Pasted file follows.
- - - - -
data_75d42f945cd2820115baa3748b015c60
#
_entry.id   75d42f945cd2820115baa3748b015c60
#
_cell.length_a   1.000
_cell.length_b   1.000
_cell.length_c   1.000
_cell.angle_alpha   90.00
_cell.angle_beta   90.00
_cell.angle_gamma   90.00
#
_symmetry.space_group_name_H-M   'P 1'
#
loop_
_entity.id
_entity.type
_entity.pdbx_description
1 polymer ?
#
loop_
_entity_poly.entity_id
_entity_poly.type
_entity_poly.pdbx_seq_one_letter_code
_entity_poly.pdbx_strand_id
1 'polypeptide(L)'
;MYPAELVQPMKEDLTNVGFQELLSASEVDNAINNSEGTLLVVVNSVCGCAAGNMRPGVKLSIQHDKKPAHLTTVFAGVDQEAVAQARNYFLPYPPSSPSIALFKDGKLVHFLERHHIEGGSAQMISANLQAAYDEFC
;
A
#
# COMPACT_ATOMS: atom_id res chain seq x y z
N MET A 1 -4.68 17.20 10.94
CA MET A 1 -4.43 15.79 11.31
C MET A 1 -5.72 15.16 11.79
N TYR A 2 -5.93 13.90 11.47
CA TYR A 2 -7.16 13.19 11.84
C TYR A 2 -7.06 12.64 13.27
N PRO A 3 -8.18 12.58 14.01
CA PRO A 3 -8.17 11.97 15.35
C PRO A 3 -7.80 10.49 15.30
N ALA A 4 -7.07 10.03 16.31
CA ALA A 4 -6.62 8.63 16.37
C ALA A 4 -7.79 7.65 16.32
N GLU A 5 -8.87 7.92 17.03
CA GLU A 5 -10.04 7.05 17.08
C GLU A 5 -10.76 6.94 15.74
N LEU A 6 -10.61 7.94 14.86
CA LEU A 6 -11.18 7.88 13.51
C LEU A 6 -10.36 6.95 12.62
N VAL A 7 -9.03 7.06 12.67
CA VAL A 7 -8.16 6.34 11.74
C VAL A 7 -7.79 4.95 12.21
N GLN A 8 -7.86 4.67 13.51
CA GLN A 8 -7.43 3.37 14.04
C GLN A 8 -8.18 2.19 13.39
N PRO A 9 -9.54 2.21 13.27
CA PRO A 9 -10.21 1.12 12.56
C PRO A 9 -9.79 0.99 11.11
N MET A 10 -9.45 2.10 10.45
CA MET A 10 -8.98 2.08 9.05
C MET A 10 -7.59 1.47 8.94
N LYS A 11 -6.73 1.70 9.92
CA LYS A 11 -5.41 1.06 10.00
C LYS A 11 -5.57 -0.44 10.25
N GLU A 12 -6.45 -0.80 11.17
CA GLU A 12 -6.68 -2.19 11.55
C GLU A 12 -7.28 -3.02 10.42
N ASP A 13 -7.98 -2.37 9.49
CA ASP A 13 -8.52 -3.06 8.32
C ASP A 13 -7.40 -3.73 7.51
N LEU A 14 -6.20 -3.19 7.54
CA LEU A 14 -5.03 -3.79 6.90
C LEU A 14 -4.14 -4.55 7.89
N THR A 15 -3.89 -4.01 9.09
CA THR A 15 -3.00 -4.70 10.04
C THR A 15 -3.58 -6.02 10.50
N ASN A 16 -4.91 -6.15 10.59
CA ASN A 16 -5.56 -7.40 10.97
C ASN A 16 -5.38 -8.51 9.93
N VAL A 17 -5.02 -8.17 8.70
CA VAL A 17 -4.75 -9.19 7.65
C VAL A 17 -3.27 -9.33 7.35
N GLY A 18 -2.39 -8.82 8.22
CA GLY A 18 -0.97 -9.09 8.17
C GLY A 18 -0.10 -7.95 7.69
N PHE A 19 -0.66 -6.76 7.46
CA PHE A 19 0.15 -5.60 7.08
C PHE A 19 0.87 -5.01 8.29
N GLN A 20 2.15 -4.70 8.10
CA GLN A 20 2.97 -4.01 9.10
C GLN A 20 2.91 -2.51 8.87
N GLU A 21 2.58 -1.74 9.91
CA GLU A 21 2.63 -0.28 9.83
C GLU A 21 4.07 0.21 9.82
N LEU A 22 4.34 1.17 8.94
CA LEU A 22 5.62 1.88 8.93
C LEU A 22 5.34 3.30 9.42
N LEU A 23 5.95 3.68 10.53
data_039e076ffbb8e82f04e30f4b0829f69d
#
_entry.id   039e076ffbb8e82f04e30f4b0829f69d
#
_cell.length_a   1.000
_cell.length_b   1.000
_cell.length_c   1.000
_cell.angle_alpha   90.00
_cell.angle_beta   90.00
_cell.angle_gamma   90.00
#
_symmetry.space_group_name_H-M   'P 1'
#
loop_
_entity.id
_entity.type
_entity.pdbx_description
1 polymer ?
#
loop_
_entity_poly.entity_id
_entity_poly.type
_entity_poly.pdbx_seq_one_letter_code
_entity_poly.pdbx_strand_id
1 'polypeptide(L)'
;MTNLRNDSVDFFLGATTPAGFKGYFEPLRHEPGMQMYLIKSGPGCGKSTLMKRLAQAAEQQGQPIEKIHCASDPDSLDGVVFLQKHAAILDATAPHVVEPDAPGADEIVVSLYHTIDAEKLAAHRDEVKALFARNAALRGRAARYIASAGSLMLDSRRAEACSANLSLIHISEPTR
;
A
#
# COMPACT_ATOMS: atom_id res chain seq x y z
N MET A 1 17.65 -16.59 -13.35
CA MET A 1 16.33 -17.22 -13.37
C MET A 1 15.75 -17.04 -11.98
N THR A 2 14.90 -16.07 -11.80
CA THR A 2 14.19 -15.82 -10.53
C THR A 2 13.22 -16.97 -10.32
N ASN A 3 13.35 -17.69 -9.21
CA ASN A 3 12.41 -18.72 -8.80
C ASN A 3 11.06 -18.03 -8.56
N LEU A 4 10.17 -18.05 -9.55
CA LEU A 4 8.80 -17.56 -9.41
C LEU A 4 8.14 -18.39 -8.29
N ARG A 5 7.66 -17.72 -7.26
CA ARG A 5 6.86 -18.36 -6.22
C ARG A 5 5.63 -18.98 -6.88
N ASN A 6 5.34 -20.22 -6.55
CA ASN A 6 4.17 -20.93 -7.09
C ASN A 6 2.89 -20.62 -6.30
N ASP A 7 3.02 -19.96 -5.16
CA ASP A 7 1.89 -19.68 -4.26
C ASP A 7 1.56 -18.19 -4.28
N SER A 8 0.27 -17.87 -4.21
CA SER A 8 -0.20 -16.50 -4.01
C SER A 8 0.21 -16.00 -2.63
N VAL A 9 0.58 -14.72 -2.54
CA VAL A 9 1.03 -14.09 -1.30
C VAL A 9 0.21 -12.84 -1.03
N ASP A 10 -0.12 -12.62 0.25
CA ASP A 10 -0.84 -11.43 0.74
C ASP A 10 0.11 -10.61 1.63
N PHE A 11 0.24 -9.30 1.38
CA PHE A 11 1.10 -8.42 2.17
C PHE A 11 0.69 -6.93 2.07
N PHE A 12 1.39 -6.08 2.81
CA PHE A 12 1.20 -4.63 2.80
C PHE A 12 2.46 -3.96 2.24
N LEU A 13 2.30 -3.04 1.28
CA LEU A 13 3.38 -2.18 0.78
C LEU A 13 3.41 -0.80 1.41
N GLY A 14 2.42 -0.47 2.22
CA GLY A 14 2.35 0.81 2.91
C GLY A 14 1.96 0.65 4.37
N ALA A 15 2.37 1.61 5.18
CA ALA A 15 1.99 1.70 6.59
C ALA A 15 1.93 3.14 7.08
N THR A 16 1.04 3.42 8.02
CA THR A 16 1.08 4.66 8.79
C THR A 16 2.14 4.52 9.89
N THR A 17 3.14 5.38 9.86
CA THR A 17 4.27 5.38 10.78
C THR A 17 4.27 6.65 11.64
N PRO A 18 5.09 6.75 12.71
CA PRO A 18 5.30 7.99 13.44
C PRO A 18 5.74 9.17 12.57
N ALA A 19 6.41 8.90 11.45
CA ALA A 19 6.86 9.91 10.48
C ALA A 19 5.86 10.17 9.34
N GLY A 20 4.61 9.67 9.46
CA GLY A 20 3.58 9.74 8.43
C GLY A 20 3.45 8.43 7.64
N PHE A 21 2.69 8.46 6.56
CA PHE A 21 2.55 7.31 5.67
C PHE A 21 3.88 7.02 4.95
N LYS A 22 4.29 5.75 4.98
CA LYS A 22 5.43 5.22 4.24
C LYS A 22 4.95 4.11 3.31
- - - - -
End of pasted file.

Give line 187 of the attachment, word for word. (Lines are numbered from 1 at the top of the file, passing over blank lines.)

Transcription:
C GLY A 20 3.45 8.43 7.64